World Wildlife Fund Sustainability Works

Rising Stars in Sustainability: Lauren Sweeney

  • Date: 04 April 2024

Hundreds of billions of pieces of single-use foodservice packaging are used in just the US every year. It’s well-understood that reusable packaging is more sustainable from an environmental, climate, and public health perspective, but introducing reusable packaging can be challenging. DeliverZero changes that.

DeliverZero is a full-service reusable packaging solution that simplifies reuse for businesses of all sizes. Through integrations with major delivery apps like DoorDash and Uber and POS systems like Toast, DeliverZero makes it easy for customers to receive and return reusable packaging. While DeliverZero is best known for this work in the foodservice industry, our system is also used in other use cases, such as grocery, meal kit deliveries, and ecommerce, as well as closed-loop environments such as corporate catering.

For our Rising Stars series, we're featuring the next generation of leaders who are working toward a more sustainable world. We recently spoke with Lauren Sweeney, Co-Founder and CEO of Deliver Zero, to learn about her role, her inspiration, and advice for those new to the field.

Lauren Sweeney

Why did you decide to pursue a career in corporate sustainability?

One of my first jobs was in a health food store and cafe in my hometown on Long Island. We used everything to the maximum extent–jars were repurposed as prep storage containers, local farmers came to pick up our food scraps, many customers brought their own cups and bags, and we used the same Ikea dish towels I use today. It was a really joyful place to be.

Later on, I spent a few years in early-stage consumer startups. Those roles were rewarding, too–I learned how to quickly iterate on ideas based on customer feedback, and I got to work alongside some really smart and interesting people. But I also worked really long hours and found myself regularly picking up juices in single-use plastic bottles from a place around the corner from my daughter’s preschool and ordering Sweetgreen or sushi to my office instead of packing lunch, which frankly I didn’t have time for as a single mom with a demanding career.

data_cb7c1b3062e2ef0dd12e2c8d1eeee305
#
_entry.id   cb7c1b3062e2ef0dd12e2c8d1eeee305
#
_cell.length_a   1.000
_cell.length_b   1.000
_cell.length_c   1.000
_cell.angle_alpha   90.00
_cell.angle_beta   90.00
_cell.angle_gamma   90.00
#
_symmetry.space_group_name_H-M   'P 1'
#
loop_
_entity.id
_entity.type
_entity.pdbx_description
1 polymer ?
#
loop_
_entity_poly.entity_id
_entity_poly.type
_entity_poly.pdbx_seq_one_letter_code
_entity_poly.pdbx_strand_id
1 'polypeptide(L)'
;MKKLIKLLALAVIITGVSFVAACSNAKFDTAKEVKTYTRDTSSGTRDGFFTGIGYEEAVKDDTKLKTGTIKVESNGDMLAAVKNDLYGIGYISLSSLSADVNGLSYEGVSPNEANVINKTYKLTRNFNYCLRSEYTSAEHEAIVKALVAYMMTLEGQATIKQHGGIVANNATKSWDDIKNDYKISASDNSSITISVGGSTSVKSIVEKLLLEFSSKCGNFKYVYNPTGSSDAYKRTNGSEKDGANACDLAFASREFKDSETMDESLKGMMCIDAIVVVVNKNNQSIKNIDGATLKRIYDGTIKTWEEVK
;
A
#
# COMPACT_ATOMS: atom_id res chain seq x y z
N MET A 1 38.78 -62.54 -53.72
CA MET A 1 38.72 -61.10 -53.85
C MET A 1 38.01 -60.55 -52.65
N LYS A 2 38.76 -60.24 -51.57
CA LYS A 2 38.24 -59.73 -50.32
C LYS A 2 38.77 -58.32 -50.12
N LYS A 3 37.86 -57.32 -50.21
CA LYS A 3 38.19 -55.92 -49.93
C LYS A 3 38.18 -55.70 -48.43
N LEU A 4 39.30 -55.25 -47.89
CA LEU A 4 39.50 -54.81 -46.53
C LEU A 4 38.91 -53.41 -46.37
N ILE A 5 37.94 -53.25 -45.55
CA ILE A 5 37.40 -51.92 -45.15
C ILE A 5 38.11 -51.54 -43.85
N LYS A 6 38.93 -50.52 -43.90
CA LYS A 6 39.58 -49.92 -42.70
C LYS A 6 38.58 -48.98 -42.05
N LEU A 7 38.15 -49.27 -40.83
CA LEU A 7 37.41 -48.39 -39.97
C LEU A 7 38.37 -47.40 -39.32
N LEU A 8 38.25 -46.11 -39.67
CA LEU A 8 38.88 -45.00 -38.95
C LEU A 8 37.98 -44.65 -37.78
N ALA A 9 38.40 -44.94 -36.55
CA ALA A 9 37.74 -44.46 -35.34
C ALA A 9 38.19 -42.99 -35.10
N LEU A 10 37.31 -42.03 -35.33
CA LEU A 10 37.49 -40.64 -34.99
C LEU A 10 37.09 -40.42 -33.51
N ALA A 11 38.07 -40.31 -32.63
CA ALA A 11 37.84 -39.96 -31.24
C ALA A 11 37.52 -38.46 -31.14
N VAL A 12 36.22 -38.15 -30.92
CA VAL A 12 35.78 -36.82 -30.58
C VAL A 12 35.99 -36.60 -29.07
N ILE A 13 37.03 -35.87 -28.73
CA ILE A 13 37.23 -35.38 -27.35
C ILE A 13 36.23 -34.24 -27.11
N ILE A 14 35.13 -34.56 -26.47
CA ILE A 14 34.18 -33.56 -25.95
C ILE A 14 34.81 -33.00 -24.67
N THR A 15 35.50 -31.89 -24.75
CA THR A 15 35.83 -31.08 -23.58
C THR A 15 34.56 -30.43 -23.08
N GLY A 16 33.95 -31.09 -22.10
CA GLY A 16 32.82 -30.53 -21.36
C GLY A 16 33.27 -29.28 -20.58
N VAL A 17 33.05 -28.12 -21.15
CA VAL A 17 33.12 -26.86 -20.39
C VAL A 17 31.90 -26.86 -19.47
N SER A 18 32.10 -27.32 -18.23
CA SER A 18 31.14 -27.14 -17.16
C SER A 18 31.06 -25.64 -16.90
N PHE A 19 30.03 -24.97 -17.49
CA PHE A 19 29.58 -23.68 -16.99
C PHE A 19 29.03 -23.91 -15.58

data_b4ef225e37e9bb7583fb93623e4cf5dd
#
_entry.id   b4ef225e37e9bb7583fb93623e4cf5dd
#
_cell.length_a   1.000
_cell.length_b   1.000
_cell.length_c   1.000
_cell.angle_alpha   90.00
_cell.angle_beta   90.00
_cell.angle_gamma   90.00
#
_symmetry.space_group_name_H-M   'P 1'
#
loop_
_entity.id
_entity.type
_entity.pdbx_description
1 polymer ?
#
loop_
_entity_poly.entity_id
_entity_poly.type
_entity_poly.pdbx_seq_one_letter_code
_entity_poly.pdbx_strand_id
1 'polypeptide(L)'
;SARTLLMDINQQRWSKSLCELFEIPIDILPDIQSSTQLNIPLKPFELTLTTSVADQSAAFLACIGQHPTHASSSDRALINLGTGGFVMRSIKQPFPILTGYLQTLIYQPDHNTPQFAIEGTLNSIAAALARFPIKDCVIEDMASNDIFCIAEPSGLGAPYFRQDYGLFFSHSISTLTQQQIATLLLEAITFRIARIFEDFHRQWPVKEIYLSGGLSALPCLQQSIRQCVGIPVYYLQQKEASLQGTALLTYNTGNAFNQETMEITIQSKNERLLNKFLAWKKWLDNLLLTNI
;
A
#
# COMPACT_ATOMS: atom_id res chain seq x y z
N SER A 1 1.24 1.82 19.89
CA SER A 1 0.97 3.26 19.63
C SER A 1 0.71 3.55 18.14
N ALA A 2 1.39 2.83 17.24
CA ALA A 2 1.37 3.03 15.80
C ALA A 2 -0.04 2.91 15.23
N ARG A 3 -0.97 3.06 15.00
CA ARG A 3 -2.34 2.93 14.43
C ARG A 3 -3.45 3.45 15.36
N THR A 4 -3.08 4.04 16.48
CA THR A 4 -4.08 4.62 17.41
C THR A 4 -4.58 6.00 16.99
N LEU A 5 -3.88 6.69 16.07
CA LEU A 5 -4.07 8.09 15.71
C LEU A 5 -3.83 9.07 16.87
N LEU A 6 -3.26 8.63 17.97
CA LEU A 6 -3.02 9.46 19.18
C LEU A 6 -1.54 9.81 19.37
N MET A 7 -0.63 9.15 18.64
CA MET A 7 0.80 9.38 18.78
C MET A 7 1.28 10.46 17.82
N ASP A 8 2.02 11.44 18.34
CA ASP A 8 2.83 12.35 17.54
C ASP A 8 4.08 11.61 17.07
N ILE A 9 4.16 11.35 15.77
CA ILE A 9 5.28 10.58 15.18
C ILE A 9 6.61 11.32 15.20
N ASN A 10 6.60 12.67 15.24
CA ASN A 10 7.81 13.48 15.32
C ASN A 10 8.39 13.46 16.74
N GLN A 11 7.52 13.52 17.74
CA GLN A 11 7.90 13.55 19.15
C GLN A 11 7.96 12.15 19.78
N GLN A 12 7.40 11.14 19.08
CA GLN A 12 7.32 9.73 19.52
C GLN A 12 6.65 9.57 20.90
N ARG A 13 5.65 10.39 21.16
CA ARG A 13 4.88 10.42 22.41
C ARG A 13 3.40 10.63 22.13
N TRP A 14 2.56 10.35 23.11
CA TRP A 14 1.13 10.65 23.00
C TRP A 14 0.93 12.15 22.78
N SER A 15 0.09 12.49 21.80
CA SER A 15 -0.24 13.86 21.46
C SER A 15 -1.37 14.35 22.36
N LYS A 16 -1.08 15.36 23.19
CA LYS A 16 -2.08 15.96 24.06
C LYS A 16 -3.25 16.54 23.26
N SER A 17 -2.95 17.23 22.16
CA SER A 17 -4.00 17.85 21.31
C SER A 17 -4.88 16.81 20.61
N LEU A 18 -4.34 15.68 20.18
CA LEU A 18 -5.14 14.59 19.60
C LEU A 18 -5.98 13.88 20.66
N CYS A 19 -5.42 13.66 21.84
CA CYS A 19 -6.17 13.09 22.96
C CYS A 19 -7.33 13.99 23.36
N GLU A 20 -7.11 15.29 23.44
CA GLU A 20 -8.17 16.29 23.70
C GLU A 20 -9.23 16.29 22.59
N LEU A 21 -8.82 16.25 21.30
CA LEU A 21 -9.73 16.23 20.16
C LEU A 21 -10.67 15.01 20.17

When I met my co-founder, who had this idea to create a zero-waste restaurant delivery app and needed help on the customer side, it felt like an opportunity to bring together my values and my professional skill set.

What have you found most rewarding about your work? What is the most challenging?

The most rewarding aspect of my work at DeliverZero is seeing the impact of our solutions on reducing single-use packaging waste and inspiring change in large corporations towards sustainable practices, even in the face of challenges and resistance. Consumers desperately want reusable solutions made accessible to them, and we’re empowering businesses of all sizes, from Whole Foods to locally operated restaurants, to meet that need.

The biggest challenge is in how slowly most corporations are rising to the occasion. Our continued survival on the planet means doing everything we can to mitigate climate change, prevent biodiversity loss, protect our oceans, and ensure that everyone has clean air to breathe and water to drink.

All this stuff is well-known, which is why policymakers are working on solutions on their end. In the meantime, big corporations are not nearly interested enough in fitting reduction strategies like reuse into their operations. They are waiting until legislation passes to truly work to reduce packaging waste–and while we all wait, they’re producing more plastics than ever, even when the climate, environmental, and public health harms are well-known. Sure, they run questionably architected pilots here and there, or they pay consultants 7-figure sums to sit in conference rooms or on zoom and talk about what solutions could look like, but they are not engaging in solutions. They are not integrating reuse into the fabric of their organizations.

And of course, I say all of this with appreciation for the partners that have already made the choice to work with us. Their peers need to join them.

What advice would you give to someone just beginning their career in corporate sustainability?

You might not land your dream job or execute the perfect version of your startup vision right away. Instead, figure out how you can create value for others and use what you have to help achieve it. By getting started and focusing on the value you can create in this space, you will open up unexpected opportunities for yourself.

What are you excited about for the future?

Mandatory Scope 3 emissions reporting and extended producer responsibility. I’m a lot of fun at parties.

The views expressed in this blog do not necessarily reflect those of WWF.


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